Jabs Up For Grabs: NSW’s “Secret” Vaccine Booking Website?

Update (31/8): Newer Vaccine Booking Site

I’d recommend booking using the website linked below instead of the nswhvam one as it’s easier to navigate, has faster registration, and is less of a headache to use.


Instead of forcing you to cycle through different clinics and dates for the second dose on nswhvam, this one automatically loads the second vaccine date and lets you know if there’s appointment date/time slots available.

I’ve written about covid vaccine scams before: but now there’s a vaccine booking site for people in NSW that people claim allow them to skip the queue.

  1. Seems Sus
  2. “Secret” Vaccine Booking Website: nswhvam
  3. Seems Legit

Seems Sus(?)

With Sydney-siders facing lockdown for (at least) another month, most people are clambering to get vaccinated as soon as possible.

The info on the Service NSW states that:

Image source: ‘Book a COVID vaccination’, Service NSW Website

Clearly, info from Service NSW (arguably the most reputable government source) should be the most accurate: vaccine bookings are done via the official vaccine eligibility checker, so other websites are likely scams or phishing attempts.

As such, it’s not surprising that COVID vaccine booking websites that allow younger Australians to “skip the vaccine queue” being shared on social media are (rightfully) met with skepticism.

In July, Sydney Morning Herald reported on general confusion surrounding these links: as it turned out, “some” of these links are actually legitimate (the article fails to provide links to the apparently legitimate vaccine website(s) in question).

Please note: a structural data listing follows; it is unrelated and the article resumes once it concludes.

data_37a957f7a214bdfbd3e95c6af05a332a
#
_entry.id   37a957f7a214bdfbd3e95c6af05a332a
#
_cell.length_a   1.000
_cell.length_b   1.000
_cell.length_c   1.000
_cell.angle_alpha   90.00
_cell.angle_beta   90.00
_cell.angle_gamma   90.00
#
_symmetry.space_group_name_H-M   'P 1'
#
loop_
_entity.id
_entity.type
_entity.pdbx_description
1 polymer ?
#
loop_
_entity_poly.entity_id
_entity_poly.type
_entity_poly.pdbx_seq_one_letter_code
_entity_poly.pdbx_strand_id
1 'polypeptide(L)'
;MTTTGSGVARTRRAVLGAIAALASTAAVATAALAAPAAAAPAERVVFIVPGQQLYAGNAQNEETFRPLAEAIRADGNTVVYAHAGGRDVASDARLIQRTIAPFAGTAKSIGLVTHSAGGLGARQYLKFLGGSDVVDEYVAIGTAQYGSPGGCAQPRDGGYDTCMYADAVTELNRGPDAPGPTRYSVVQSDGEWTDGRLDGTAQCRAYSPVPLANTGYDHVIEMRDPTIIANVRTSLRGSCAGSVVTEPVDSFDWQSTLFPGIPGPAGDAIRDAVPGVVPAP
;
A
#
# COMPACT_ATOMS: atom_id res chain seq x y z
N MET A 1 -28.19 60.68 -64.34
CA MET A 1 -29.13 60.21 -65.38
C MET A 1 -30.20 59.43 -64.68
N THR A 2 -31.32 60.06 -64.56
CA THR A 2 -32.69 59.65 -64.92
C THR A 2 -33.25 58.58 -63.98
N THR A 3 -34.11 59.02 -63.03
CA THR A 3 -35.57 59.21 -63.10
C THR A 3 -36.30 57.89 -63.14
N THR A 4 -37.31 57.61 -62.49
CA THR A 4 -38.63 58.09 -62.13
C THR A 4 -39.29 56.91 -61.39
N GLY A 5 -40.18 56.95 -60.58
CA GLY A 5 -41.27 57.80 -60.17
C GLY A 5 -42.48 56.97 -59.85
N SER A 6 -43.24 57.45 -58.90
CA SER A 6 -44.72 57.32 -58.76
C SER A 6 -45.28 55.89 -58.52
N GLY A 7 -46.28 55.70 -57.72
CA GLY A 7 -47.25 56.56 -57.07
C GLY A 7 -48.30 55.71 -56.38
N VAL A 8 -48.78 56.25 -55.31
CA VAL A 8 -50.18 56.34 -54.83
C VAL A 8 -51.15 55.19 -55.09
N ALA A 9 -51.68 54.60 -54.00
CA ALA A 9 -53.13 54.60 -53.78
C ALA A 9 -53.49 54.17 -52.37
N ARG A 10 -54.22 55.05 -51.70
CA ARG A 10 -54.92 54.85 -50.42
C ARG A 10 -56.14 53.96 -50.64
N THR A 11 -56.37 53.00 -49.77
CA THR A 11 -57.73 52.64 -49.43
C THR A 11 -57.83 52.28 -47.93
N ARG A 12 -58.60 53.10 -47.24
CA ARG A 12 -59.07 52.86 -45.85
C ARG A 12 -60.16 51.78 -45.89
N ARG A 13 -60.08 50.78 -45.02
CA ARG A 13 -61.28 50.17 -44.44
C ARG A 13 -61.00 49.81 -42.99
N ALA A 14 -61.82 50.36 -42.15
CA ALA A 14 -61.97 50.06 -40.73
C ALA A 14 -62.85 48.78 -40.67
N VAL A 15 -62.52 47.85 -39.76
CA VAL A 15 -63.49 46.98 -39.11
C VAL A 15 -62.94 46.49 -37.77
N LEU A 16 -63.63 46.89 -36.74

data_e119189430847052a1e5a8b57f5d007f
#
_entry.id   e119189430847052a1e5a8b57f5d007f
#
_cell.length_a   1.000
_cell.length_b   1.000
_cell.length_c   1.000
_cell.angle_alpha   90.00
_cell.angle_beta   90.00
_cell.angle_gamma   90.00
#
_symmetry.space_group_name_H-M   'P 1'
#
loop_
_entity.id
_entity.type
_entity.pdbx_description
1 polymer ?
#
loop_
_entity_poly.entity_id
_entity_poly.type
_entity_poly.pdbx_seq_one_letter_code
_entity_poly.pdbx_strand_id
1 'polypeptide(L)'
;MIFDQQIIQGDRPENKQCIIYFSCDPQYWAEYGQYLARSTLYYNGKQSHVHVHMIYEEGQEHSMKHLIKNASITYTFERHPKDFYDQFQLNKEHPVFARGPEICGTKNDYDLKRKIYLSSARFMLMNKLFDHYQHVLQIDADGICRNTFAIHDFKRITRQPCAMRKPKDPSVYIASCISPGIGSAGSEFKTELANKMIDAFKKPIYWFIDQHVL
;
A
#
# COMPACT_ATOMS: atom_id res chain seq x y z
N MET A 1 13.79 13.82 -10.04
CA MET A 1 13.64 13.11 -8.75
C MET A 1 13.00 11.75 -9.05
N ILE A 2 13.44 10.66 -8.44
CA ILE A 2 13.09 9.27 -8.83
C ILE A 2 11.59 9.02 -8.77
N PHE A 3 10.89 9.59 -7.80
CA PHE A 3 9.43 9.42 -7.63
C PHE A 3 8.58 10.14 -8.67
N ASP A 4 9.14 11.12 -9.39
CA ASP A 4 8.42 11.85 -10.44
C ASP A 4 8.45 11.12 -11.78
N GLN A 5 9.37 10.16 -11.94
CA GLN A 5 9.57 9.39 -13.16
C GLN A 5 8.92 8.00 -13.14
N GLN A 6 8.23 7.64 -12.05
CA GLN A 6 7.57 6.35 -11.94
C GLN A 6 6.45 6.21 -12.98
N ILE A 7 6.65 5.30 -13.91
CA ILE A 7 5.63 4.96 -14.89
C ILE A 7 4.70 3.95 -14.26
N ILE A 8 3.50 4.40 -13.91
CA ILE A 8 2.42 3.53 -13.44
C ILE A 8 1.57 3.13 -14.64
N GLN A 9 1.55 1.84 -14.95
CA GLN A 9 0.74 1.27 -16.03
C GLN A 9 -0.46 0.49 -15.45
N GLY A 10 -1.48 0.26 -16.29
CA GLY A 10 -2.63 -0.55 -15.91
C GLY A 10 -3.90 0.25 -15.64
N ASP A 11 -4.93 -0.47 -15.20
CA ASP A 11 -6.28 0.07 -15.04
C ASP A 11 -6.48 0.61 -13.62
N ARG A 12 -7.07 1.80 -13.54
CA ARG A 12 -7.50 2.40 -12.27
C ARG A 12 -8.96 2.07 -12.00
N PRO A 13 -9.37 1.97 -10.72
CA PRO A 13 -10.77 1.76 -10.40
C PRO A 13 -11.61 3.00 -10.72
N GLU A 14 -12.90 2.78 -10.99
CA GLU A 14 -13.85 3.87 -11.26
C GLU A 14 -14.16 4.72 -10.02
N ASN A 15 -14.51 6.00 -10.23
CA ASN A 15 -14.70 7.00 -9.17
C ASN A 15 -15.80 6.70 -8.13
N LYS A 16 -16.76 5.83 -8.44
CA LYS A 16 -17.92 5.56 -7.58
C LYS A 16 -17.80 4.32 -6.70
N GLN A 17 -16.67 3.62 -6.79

Scamwatch, which is run by the Australian Competition and Consumer Commission, received 108 reports mentioning COVID-19 vaccinations in June but, after investigation, 101 of those were shown to be about “legitimate” information and websites.

It is unclear how the links have become publicly accessible, but it is believed some are intended for healthcare workers and their families or other eligible groups.

Jab confusion: Genuine vaccination information mistaken for scams’, Sydney Morning Herald

Nab Your Jab: on the “Secret” Vaccine Booking Website

The vaccine booking website mentioned is this:


While it does end with an official ‘health.nsw.gov.au’ domain URL section, I immediately understood the skepticism once I opened the site myself.

Let’s look into the reasons why it looks suspicious:

1. Blurry NSW Government Logo Image

A blurry logo is usually indicative of a phishing website (the same applies to scam emails). The lower-resolution NSW government logo stood out: after a quick browse, I found that the main NSW health website uses a similarly blurry version:

Seems like the NSW health web devs are slacking.
Image source: https://www.health.nsw.gov.au/

In contrast, the NSW government’s COVID 19 informational site uses a distinctly higher resolution image of the logo:

Pictured: Handsome, higher resolution logo
Image source: https://www.nsw.gov.au/covid-19
2. Lack of Website Footer Navigation